That's not to say that WBs are better than TBs- they're just GENERALLY (alllways exceptions) a different type of ride. And the WB filled the niche for a lot of ammys that needed a horse they could ride twice a week, take to the horse show, and kick to the jumps. Ever notice how the "trend" of the WB was followed shortly by the "trend" of ample 2'6" and 3' divisions for busy kids and ammys? Just sayin...

                So before everyone chimes in with a story about their kicking quiet TB that "acts" and "looks" like a WB, please consider that this post is simply a generalization. Also consider the fact that there are PLENTY of TBs winning in both unrated and rated divisions. Perhaps the concept of TB discrimination comes more from the fact that there are simply LESS of them in the ring these days. Less TBs=less TBs winning.

                I have a lovely TB who can certainly take a joke- though he's retired now, he took me from the 2'6" ring to the 3'6" ring in a year. He's the best horse I've ever had. BUT he is, to this day, a horse that needs his own person. He needs a lot of "emotional support". Luckily, his home with me fit that bill.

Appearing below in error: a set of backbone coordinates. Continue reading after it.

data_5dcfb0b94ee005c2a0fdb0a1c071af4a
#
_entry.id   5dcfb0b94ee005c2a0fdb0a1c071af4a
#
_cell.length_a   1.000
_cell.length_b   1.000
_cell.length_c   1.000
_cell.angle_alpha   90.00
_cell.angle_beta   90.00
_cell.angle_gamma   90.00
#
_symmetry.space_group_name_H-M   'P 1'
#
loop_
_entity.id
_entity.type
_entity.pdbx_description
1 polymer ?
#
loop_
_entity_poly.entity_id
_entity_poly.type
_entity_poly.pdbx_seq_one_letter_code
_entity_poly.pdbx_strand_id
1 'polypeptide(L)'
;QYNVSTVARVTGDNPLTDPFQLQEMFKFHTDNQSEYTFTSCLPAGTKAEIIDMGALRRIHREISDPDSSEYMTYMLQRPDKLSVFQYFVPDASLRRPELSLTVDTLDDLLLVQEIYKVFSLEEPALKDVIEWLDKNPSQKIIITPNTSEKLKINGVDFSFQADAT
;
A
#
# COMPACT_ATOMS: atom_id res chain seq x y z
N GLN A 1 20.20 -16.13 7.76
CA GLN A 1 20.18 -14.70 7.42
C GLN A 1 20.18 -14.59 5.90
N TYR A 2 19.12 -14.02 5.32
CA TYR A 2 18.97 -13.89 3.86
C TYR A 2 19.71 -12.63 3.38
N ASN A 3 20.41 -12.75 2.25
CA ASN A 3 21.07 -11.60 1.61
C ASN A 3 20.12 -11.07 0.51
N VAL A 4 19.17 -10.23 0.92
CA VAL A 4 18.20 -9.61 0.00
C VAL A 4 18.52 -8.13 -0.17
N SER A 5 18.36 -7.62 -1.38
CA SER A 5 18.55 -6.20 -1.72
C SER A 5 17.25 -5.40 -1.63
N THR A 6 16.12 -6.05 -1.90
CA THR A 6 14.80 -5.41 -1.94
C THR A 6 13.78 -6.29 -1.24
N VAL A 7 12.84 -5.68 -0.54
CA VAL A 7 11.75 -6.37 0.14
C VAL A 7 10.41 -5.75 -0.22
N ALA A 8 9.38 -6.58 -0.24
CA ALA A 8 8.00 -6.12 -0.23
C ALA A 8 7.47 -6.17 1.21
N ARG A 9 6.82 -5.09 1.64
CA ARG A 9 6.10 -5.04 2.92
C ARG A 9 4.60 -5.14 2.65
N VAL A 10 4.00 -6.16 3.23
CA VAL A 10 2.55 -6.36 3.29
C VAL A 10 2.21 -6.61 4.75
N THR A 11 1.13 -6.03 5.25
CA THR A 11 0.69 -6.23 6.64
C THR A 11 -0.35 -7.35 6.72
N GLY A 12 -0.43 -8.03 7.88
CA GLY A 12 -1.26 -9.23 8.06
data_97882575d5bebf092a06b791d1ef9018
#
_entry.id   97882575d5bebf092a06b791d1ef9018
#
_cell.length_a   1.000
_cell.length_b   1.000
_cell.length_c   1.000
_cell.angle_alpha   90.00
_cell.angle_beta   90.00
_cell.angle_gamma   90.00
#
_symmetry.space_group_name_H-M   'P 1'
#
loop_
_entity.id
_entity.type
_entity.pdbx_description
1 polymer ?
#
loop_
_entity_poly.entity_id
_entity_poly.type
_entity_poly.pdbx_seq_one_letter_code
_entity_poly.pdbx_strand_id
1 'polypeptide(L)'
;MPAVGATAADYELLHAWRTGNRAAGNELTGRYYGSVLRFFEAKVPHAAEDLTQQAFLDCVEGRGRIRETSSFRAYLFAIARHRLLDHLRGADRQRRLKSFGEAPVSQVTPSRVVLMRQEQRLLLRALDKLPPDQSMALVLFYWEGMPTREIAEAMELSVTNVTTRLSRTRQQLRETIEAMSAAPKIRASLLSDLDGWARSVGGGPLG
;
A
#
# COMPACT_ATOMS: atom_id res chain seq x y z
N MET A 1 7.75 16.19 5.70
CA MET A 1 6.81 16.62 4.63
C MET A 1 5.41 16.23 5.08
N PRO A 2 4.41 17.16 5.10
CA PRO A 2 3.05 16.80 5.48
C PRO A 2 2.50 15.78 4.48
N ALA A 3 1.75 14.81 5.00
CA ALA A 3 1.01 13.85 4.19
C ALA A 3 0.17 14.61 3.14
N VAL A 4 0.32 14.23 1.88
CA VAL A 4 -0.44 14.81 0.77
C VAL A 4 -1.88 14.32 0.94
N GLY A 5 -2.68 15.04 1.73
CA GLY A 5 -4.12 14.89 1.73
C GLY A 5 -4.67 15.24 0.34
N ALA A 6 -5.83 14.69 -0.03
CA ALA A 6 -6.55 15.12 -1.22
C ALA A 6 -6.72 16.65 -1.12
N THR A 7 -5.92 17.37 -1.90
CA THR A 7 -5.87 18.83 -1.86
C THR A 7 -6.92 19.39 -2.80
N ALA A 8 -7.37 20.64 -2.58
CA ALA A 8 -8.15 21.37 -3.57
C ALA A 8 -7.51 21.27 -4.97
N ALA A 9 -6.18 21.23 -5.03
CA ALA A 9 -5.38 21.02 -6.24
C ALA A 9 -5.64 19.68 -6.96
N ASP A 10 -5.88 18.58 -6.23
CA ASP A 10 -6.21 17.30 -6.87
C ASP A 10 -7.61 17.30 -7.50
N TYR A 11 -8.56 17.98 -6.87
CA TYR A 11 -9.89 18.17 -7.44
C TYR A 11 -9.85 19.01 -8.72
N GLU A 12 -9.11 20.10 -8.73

I also have a SF gelding. He's the POLAR OPPOSITE. He's farrrr less complicated, he goes where ever you take him, and is kind of...dumb. He forms relationships with anyone that pays him any mind, and is happy to have a group of people ride/care for him. He's not better- I actually wish he were a bit more attached to me. But he's an awesome, less intense horse to have at this point in my life.

                They're just different OPTIONS. And we're lucky to have options.

                I'm glad to see a great horse do well.
                Here today, gone tomorrow...

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                • #9
                  Proud owner of a CHESTNUT TB here! Mine never raced (though was bred to) and is a complete tank, but he's all TB! I've been told that he's an oddity (he's the most level-headed, easy going, happy-go-lucky horse I've ever owned) and he definitely can lack that awesome TB work-ethic (if it doesn't involve jumps, it's not worth the effort, lol!), but he's consistently in the top ribbons at the As, and jumps everything like this: http://www.facebook.com/photo.php?pi...f1a&id=8002195 (and it just gets better the bigger the fence gets)

                  ...And to think he was supposed to be a Pony horse on the track. Glad he's in my barn instead!
                  Nine out of ten times, you'll get it wrong...but it's that tenth time that you get it right that makes all the difference.

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                  • #10
                    FrenchFry, agreed, they are a different ride (sweeping generalization, I know), but also a trend. Not everyone meshes with WBs, but that is what was hot and what trainers wanted in their barns and clients wanted to buy. Many people could have gone and gotten a TB off the track or a homebred one. But WBs were "in". That would explain the absolute saturation of them at shows.